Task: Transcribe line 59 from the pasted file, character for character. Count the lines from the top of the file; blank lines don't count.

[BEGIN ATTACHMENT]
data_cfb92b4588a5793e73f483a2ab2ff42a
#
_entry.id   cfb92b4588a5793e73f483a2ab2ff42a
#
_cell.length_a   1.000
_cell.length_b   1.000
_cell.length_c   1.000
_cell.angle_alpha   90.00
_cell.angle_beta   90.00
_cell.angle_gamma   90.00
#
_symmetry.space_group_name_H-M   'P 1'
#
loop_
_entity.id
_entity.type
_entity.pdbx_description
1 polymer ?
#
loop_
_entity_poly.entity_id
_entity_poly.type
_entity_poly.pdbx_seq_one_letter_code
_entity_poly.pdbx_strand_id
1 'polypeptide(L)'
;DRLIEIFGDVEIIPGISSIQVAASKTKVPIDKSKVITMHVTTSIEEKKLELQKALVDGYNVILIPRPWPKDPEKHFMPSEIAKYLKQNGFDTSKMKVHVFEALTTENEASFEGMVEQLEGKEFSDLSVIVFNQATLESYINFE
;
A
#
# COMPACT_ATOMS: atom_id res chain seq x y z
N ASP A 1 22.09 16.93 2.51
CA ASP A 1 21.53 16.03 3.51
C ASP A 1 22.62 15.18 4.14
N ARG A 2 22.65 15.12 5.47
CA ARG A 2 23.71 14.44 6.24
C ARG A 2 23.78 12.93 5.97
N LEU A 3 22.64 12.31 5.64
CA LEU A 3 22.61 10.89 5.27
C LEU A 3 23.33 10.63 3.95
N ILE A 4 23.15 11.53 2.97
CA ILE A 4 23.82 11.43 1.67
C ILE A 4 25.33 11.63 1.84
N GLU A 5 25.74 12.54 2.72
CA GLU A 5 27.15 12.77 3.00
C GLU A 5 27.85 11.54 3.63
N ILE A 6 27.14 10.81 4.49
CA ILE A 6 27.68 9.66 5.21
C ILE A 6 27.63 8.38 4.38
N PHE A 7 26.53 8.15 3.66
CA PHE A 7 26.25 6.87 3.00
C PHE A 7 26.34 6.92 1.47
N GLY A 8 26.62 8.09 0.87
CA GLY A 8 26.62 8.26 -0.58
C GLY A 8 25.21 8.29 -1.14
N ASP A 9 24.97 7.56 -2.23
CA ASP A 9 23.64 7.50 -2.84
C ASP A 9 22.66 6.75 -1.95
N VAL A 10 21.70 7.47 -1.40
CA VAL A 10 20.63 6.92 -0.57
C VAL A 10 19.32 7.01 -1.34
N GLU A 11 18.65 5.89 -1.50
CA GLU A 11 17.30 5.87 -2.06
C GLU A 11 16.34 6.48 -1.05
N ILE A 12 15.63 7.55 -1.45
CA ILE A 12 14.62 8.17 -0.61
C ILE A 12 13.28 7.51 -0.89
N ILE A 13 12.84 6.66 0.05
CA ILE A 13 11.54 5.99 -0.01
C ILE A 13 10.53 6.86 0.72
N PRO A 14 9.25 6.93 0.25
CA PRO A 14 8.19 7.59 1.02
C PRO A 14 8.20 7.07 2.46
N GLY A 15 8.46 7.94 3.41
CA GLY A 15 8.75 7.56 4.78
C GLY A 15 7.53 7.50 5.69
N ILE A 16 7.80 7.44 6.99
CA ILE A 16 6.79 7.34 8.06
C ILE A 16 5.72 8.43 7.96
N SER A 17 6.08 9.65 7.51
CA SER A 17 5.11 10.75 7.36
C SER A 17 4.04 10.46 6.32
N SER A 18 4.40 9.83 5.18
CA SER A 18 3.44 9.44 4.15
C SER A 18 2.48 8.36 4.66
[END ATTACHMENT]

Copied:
CA VAL A 10 20.63 6.92 -0.57